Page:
I could not help giving it back to her. "No doubt you were studying in the same school in Lhasa."

Desi sahibs

A Naturalist on the ProwlIndiansí notion of the British when they were rulers of the country made them out to be an arrogant race who disdained making friends with "natives", had their "whites only" clubs and returned to England the day they retired from service. However, there were scores of Englishmen who went out of their way to befriend Indians, refused to join "whites only" clubs, and even after they returned to England kept in touch with their Indian friends. I knew many of this kind and still cherish their friendships. I am beginning to discover that there were many of this breed I had never heard of. Thanks to the initiative taken by our own desi sahib Ruskin Bond, two compilations of articles written by a Scotsman, Edward Hamilton Aitken, for The Times of India, then owned by a purely sahib company, Bennet Coleman, have been published by Penguin-Viking (India): The Tribes on My Frontier & A Naturalist on the Prowl. The author was evidently a shy, withdrawn person who never used his full name but only the initials EHA.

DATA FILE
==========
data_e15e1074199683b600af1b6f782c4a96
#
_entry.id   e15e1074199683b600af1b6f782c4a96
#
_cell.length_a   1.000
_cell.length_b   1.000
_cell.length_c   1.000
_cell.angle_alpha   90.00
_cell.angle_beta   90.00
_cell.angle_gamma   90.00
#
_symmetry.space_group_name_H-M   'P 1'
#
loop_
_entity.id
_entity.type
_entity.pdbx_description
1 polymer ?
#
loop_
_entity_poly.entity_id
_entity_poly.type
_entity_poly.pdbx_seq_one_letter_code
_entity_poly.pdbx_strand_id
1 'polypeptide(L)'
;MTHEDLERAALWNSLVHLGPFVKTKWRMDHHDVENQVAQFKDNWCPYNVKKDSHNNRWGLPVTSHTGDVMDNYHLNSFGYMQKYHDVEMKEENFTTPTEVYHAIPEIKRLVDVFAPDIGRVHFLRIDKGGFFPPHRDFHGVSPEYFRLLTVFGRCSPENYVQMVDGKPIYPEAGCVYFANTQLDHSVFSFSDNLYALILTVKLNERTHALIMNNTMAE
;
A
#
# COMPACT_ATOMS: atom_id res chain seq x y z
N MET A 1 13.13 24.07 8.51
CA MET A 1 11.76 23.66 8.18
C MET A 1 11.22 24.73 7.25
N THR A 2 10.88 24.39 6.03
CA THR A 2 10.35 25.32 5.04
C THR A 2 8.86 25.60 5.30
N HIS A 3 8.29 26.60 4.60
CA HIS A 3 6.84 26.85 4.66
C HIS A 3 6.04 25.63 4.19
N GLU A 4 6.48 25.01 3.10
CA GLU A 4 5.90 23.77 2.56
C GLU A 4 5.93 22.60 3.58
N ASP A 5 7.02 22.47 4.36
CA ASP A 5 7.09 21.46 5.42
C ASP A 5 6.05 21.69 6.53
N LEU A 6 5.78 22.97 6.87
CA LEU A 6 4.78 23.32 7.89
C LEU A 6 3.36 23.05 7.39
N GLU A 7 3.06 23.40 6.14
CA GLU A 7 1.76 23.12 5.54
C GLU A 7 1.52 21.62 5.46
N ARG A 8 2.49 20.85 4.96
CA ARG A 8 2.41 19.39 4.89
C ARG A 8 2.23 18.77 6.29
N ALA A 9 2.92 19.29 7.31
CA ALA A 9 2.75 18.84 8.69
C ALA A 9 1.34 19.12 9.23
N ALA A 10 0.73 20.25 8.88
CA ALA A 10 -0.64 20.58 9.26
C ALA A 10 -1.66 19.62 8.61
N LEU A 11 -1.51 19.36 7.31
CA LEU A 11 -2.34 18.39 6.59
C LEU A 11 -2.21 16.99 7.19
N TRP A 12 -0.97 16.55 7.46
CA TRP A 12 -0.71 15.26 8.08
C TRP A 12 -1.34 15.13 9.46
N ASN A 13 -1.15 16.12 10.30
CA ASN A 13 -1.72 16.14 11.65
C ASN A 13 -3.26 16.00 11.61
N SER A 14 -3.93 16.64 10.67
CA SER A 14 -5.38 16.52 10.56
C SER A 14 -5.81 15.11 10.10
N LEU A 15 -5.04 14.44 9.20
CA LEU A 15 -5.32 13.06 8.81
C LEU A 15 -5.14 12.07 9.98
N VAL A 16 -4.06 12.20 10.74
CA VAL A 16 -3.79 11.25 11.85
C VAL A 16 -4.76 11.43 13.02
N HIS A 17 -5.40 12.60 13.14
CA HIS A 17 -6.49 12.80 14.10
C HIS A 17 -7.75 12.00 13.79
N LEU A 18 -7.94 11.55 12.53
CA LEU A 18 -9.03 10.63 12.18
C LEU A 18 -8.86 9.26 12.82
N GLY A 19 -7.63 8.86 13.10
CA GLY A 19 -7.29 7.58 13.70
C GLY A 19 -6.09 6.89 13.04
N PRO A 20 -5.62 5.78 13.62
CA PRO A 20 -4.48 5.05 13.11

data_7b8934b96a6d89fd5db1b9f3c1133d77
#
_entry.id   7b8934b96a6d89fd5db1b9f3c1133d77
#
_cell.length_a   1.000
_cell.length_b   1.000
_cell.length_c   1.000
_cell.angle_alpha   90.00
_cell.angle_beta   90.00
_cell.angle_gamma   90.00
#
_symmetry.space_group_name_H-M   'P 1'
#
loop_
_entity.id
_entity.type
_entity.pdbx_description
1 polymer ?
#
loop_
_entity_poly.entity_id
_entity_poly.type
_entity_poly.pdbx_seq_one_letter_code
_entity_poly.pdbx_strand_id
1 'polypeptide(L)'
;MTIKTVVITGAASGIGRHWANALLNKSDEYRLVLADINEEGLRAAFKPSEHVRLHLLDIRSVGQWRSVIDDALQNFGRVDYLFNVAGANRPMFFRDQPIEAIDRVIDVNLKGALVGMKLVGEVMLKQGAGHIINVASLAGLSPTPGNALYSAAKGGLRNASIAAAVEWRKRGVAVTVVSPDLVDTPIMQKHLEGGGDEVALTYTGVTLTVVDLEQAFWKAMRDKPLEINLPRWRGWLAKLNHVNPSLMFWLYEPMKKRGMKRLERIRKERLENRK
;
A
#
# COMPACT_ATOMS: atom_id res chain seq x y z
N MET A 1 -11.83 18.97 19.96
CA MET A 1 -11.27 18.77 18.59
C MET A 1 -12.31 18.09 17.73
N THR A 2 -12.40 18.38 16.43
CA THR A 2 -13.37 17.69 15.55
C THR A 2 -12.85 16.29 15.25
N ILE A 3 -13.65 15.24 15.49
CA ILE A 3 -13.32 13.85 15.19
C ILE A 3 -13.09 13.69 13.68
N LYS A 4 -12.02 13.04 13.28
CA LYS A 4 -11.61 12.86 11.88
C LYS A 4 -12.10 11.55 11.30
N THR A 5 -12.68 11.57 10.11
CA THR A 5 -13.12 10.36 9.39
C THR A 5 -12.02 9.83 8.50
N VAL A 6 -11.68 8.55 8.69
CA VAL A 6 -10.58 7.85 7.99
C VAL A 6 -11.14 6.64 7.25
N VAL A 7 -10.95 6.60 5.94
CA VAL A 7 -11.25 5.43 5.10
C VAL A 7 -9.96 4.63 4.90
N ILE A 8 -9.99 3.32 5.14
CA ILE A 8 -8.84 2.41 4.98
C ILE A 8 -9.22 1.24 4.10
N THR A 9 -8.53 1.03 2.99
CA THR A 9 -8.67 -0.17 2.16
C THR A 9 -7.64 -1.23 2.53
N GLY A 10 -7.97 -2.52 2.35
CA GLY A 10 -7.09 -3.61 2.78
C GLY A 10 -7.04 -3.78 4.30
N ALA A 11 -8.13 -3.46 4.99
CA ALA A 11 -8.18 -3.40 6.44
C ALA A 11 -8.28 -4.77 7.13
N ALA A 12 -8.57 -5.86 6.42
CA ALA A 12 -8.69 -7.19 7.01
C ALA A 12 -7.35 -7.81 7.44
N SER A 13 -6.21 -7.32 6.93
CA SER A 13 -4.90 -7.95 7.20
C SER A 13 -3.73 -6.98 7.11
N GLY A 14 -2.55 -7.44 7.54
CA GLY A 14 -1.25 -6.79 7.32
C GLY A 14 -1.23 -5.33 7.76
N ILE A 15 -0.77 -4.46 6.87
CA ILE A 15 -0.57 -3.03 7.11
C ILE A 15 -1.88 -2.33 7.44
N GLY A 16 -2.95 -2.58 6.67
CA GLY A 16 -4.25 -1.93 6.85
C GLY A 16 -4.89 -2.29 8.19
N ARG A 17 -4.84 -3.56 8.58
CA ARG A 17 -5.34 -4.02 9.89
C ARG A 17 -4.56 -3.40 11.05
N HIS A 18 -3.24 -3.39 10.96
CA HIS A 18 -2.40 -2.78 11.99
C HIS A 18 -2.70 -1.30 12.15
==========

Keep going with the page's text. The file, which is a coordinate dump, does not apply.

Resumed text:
Aitken was born in Satara (Maharashtra) in 1851. Son of a Scottish missionary he was taught at home by his father before he went to Bombay University. He was a topper throughout, and after earning his degree, taught Latin in Deccan College, Poona, for six years (who wanted to learn that dead language is not revealed). Thereafter, he joined government service as a Salt and Customs Officer. After a short stint in Kutch he was transferred Khargodha (in his writings he called Dushypore) and scoured forests of the Konkan region studying wildlife. His columns deal entirely with birds, butterflies, caterpillers, beetles, spiders, monkeys, jackals and panthers. Although he married a Scotwoman and had five children, he never wrote a word about them. He left India with his family in 1906 to settle in Edinburgh where he died in 1909. Apart from his abiding interest in nature, he had no other pre-occupation. Apparently, he was a medium-sized, slenderly built man, wore a solar topee and sported a beard.

EHAís prose is felicitous with a touch of humour. He makes grisly crawlers like earthworms, caterpillars and spiders come alive. He rarely, if ever, used his gun or killed anything. He has spine-chilling taste for an encounter with a panther which mauled him and his companions before he shot it dead. At the end of the story he writes that he made it up as most shikaris do to add spice to their stories. Both books are a joy to read.

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Contributed by J.P. Singh Kaka, Bhopal